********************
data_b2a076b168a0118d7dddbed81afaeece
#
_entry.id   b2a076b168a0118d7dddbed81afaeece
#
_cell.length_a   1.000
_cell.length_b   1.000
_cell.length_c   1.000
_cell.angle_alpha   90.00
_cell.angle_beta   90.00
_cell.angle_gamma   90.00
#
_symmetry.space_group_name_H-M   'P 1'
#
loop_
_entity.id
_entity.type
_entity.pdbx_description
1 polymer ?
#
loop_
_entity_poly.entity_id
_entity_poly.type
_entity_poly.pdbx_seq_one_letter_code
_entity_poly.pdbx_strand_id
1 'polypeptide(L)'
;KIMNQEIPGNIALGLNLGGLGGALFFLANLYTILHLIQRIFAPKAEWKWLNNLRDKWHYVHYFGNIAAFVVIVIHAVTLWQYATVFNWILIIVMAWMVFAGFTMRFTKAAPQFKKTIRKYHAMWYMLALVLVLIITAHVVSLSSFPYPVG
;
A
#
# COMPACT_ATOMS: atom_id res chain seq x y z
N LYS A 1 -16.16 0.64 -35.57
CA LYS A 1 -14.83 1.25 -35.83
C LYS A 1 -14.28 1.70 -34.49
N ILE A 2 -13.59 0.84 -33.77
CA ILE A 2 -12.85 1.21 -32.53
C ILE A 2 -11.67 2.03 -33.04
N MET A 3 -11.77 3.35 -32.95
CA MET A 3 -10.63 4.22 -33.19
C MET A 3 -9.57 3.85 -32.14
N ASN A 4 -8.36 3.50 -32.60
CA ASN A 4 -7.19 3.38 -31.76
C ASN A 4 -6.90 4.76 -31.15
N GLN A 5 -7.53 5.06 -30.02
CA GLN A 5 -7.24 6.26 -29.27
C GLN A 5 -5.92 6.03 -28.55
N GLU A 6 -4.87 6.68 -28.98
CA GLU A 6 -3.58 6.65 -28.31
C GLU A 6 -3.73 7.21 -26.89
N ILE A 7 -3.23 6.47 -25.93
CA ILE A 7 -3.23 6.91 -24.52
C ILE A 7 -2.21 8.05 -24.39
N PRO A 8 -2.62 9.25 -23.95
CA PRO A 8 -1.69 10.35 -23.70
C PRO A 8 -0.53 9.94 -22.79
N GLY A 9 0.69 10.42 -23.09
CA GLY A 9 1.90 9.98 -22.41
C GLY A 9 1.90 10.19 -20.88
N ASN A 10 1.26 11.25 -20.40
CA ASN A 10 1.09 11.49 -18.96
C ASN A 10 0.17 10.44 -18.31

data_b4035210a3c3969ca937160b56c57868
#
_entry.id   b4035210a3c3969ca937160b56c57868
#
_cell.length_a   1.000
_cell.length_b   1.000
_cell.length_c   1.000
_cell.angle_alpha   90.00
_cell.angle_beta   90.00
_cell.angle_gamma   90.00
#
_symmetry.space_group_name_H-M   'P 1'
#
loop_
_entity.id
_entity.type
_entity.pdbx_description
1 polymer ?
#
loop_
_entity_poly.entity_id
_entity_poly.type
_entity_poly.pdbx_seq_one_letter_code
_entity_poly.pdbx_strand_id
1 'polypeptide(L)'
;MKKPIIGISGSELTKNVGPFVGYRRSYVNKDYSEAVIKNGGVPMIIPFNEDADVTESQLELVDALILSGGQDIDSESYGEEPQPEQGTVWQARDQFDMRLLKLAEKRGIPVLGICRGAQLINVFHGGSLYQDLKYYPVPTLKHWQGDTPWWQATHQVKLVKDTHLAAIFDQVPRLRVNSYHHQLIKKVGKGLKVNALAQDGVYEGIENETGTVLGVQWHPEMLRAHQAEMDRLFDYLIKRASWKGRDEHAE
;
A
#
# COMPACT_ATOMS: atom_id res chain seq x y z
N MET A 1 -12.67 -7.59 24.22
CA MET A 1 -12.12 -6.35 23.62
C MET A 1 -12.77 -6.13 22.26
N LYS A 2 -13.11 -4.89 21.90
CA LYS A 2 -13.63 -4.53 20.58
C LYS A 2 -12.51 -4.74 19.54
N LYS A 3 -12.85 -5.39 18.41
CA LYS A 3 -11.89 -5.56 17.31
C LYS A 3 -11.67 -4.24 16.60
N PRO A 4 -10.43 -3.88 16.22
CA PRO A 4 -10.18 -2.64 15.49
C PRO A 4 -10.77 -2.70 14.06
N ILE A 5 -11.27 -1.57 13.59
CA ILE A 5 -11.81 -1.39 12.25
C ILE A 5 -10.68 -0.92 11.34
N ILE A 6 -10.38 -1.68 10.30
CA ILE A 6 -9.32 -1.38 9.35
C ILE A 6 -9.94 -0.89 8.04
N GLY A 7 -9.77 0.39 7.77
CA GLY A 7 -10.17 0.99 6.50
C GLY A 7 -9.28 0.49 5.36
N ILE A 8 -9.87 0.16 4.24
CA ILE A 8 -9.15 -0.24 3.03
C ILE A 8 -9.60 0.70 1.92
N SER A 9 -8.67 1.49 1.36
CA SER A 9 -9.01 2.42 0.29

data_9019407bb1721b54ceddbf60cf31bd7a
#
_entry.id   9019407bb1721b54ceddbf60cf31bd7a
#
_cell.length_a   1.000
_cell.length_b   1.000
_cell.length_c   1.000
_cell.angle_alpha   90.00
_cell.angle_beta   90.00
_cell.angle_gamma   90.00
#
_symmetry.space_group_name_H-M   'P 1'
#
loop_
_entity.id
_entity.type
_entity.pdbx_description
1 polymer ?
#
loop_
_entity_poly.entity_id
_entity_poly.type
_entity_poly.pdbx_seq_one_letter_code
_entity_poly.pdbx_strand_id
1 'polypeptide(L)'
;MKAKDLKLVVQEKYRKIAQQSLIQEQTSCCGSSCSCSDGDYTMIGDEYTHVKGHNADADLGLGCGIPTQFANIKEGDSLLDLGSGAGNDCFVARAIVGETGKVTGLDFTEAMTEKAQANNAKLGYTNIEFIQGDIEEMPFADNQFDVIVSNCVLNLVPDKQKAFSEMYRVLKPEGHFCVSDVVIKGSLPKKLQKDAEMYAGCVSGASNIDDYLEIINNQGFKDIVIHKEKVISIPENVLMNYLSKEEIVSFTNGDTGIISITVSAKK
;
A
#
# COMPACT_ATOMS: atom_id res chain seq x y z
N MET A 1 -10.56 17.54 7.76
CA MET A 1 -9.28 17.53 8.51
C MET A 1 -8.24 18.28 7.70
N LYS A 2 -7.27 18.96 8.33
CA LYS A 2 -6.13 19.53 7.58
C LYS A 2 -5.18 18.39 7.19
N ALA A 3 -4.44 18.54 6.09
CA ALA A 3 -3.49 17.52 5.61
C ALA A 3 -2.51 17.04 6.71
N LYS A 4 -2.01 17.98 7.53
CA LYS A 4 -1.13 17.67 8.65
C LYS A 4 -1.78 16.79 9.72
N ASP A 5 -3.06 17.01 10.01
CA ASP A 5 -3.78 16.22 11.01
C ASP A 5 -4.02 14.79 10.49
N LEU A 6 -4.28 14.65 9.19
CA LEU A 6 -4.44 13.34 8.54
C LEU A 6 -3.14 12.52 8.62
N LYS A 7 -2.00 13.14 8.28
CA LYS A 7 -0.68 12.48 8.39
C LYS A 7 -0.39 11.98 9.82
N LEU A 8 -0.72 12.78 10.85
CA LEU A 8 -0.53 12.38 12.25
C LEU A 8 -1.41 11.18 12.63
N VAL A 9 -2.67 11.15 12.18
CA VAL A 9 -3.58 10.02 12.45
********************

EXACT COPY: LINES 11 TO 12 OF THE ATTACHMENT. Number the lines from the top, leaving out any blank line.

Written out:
#
_symmetry.space_group_name_H-M   'P 1'